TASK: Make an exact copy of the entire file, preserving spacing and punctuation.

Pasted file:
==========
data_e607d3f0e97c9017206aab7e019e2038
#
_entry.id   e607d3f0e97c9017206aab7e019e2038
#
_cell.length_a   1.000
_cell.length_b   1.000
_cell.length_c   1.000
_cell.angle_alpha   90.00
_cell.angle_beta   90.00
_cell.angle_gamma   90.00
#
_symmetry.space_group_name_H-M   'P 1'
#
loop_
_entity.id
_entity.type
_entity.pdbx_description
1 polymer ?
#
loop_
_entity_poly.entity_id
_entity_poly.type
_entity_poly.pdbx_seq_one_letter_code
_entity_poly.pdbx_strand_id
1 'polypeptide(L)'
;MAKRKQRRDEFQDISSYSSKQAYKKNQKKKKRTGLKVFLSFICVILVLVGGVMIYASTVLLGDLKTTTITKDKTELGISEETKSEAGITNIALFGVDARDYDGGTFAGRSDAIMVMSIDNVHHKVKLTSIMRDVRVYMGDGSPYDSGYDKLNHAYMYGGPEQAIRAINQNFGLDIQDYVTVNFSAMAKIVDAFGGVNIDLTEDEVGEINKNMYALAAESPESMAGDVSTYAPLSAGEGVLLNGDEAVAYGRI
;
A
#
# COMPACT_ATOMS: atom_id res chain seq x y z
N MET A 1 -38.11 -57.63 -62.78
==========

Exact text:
data_e607d3f0e97c9017206aab7e019e2038
#
_entry.id   e607d3f0e97c9017206aab7e019e2038
#
_cell.length_a   1.000
_cell.length_b   1.000
_cell.length_c   1.000
_cell.angle_alpha   90.00
_cell.angle_beta   90.00
_cell.angle_gamma   90.00
#
_symmetry.space_group_name_H-M   'P 1'
#
loop_
_entity.id
_entity.type
_entity.pdbx_description
1 polymer ?
#
loop_
_entity_poly.entity_id
_entity_poly.type
_entity_poly.pdbx_seq_one_letter_code
_entity_poly.pdbx_strand_id
1 'polypeptide(L)'
;MAKRKQRRDEFQDISSYSSKQAYKKNQKKKKRTGLKVFLSFICVILVLVGGVMIYASTVLLGDLKTTTITKDKTELGISEETKSEAGITNIALFGVDARDYDGGTFAGRSDAIMVMSIDNVHHKVKLTSIMRDVRVYMGDGSPYDSGYDKLNHAYMYGGPEQAIRAINQNFGLDIQDYVTVNFSAMAKIVDAFGGVNIDLTEDEVGEINKNMYALAAESPESMAGDVSTYAPLSAGEGVLLNGDEAVAYGRI
;
A
#
# COMPACT_ATOMS: atom_id res chain seq x y z
N MET A 1 -38.11 -57.63 -62.78